It’s important to use the Kindle because people who use it are the ones who love books the most—they shelled out 400 bucks on a reader. They’re not your average Joe, read a book a year kind of people. They love to read and they are willing to read your book.
I’d like to share with you an article I wrote for isnare.com (which is a great marketing tool):
When I first sat down to write my debut novel, I had none of these ideas that I’m about to give you. I was twelve years old at the time–I had a movie idea that I was going to make with some friends, but unfortunately (in retrospect, it was actually fortunate for my writing career) they backed out on me. But this story was just burning in my bones, and I had to let it out before either a) I lost the story, or b) I lost interest in the story. So in a moment of reckless decision, I decided to pen a novel.
I had no clue what I was getting into. And being a nerdy nose-in-a-book twelve-year-old, I scoured the writing section in the library. All I found was a lot of abstract stuff about what you should do in the MIDDLE of writing your book and I found almost nothing about how to start off, especially being as young as I was.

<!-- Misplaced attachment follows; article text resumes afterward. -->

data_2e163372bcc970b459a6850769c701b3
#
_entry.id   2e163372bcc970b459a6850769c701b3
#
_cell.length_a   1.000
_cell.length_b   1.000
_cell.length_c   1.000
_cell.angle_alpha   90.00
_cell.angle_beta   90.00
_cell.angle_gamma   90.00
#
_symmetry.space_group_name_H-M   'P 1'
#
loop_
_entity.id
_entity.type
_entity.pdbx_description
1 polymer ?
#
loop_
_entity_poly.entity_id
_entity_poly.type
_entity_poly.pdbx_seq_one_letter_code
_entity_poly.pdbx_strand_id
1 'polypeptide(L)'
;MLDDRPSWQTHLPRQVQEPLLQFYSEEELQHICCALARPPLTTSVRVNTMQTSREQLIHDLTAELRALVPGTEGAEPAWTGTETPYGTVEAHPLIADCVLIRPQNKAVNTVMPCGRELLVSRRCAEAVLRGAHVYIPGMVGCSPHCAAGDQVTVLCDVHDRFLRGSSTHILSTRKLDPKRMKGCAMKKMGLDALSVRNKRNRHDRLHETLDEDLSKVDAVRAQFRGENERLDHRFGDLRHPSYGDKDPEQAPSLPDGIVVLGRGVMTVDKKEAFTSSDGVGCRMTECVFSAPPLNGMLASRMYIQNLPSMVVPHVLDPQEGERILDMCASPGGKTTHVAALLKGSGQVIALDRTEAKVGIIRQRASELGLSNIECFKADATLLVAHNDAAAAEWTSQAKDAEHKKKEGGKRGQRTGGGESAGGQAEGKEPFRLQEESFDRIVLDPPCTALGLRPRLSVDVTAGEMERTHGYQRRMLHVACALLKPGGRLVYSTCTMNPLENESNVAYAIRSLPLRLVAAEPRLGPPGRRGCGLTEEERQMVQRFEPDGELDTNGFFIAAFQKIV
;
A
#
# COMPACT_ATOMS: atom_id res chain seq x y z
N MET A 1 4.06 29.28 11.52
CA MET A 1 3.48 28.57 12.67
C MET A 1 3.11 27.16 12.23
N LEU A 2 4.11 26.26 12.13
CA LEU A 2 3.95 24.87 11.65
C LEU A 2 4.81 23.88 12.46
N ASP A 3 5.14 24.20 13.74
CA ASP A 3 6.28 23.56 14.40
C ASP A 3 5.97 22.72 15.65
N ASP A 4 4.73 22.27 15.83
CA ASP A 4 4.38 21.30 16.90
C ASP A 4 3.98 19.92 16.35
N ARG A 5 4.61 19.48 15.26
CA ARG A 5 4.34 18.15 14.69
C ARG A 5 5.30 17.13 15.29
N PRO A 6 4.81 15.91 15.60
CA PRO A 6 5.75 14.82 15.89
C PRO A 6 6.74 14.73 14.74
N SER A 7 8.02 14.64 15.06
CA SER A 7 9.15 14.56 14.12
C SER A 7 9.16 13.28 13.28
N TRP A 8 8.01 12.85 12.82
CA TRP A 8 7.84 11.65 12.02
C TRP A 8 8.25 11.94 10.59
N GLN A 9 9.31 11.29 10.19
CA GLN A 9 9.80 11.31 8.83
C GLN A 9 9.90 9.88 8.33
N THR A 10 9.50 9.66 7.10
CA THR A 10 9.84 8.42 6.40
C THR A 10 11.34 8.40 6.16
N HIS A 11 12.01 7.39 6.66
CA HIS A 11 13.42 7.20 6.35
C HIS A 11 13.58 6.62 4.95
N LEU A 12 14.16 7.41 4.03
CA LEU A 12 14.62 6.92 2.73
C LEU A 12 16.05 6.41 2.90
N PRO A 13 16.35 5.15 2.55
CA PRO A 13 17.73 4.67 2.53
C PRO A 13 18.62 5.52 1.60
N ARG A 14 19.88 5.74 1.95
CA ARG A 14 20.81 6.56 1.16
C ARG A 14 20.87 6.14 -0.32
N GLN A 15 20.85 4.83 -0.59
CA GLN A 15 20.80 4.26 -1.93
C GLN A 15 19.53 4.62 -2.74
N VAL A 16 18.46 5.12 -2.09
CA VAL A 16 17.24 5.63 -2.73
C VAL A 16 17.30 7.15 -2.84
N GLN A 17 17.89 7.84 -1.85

My search ended with a book that totally changed my perspective on writing, forever. It’s called No Plot? No Problem! and it’s written by one of the funniest men on the planet (of course he’s funny…he’s a writer), Chris Baty. What I learned from that book was invaluable, and that’s what I’m going to share with you today.
What I learned was that you don’t have to have a perfect, heck, even a GOOD first draft. All my first drafts can testify to that (except my most recent one–I think that one was better than the others). What you need to do for your first draft for your first novel is to explore what your story could be, to take the brush and make broad, experimental strokes. And if you want to keep it within a framework, you can do that.